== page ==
Planning and Energy Management of Energy Storage Systems in Active Distribution Networks

  • Author / Creator
    Abdeltawab, Hussein MH
  • This thesis discusses the techno-economic planning and operation of energy storage systems in active distribution power systems. Energy storage systems (ESSs) can participate in multi-services in the grid, such as energy arbitrage, renewable energy time-shifting, peak shaving, power loss minimization and reactive power support. The main objective is to enable the owner (a consumer or distribution company) to maximize profit while maintaining the power quality and respecting the operational constraints. In this thesis, energy storage planning is conducted by sizing and allocating both of stationary and mobile storage. With stationary storage sizing, the system operator owns the storage which increases the total profit by performing multi grid services including distribution system expansion, energy arbitrage, energy loss minimization, time shifting, and reactive power support. The optimization includes practical constraints for the battery dynamics, such as the state of charge, and the number of charging cycles. The power flow constraints are considered, and the bus voltage and branch ampacity are included. The sizing scheme includes other options, such as distributed generators, static VAr compensators, and other power-balancing services. The sizing scheme was tested by simulation on a real radial feeder in Ontario, Canada. The sizing problem was also investigated for mobile energy storage systems (MESSs). The second part of the thesis discusses the use of predictive energy management systems (EMSs) for different applications. First, a predictive EMS for a hybrid wind-battery system is discussed. The EMS provides more profit for the owner by including a practical method that considers the battery expended-life cost. The EMS determines the optimal charging cycles and state of charge that will achieve the maximum net profit for the hybrid system owner. A predictive EMS is also developed for a flywheel with a wind system. The flywheel regulates the hybrid system power and its rate to comply with the grid code. The EMS considers the flywheel power loss minimization as a factor in the optimization. A day-ahead EMS is designed for mobile storage to define the optimal dispatching buses and powers such that the distribution system owner’s profit is maximized. This objective is achieved by simultaneously performing power loss minimization, reactive power support, and energy arbitrage. Finally, the thesis demonstrates multi ESS participation in day-ahead markets by defining the robust operating zones in the distribution system. The uncertainties of loads and renewable resources are considered to define the safe dispatch levels for the distributed storage. Comparative case studies, conducted on a real active distribution system in Ontario, Canada, showed the effectiveness of the proposed planning and EMS algorithms.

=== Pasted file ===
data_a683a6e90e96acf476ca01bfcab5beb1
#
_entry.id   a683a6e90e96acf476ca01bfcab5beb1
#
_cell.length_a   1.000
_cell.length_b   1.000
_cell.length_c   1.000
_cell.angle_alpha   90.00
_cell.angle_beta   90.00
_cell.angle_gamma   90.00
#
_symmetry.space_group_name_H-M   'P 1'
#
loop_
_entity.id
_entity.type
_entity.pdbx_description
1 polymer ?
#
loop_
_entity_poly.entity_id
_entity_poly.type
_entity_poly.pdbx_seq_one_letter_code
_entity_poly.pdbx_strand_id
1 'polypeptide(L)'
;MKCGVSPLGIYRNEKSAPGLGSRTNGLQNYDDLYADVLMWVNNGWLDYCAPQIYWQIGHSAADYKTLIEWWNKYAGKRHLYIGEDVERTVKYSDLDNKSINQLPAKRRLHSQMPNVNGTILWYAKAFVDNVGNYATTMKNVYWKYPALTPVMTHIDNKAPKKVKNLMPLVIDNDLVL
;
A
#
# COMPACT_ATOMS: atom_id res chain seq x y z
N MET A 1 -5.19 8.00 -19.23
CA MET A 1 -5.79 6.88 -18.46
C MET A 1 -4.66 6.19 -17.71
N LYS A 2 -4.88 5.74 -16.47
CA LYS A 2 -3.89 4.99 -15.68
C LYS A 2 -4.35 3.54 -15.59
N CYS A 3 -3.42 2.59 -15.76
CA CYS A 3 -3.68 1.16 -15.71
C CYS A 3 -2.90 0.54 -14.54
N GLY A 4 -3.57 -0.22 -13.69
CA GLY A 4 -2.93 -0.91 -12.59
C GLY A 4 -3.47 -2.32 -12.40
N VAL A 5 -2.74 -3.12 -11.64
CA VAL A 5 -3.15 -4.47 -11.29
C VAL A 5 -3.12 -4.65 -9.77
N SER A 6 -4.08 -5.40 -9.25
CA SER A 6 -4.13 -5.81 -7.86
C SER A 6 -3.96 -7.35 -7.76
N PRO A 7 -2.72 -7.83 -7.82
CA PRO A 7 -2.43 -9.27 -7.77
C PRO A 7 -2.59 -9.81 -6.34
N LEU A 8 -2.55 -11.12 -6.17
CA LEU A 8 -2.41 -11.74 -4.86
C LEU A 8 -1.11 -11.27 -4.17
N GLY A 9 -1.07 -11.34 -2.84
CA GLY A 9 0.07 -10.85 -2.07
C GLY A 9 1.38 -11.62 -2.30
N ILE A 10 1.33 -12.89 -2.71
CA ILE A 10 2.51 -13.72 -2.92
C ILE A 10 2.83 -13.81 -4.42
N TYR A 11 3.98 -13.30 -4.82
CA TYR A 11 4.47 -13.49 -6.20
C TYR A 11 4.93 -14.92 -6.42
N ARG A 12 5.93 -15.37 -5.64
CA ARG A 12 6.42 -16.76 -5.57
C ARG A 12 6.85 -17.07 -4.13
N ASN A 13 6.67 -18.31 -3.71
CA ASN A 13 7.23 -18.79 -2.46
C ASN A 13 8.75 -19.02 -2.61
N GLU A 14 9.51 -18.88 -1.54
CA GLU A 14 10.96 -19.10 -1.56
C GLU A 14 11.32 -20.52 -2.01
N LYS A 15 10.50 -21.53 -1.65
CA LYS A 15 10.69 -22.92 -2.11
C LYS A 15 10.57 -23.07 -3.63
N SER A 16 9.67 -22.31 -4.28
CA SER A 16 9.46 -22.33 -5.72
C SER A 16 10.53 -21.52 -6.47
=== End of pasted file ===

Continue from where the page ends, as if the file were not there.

• Subjects / Keywords
  • Graduation date
    Spring 2017
  • Type of Item
  • Degree
    Doctor of Philosophy
  • DOI
  • License
    This thesis is made available by the University of Alberta Libraries with permission of the copyright owner solely for non-commercial purposes. This thesis, or any portion thereof, may not otherwise be copied or reproduced without the written consent of the copyright owner, except to the extent permitted by Canadian copyright law.
  • Language
  • Institution
    University of Alberta
  • Degree level
  • Department
  • Specialization
    • Energy Systems
  • Supervisor / co-supervisor and their department(s)
  • Examining committee members and their departments
    • Dr. Hamidreza Zareipour (ECE Department, University of Calgary)
    • Dr. Yasser Mohamed (ECE Dept. UofA)
    • Dr. Sahar Azad (ECE Dept. UofA)
    • Dr. Qing Zhao (ECE Dept. UofA)
    • Dr. Venkata Dinavahi (ECE Dept. UofA)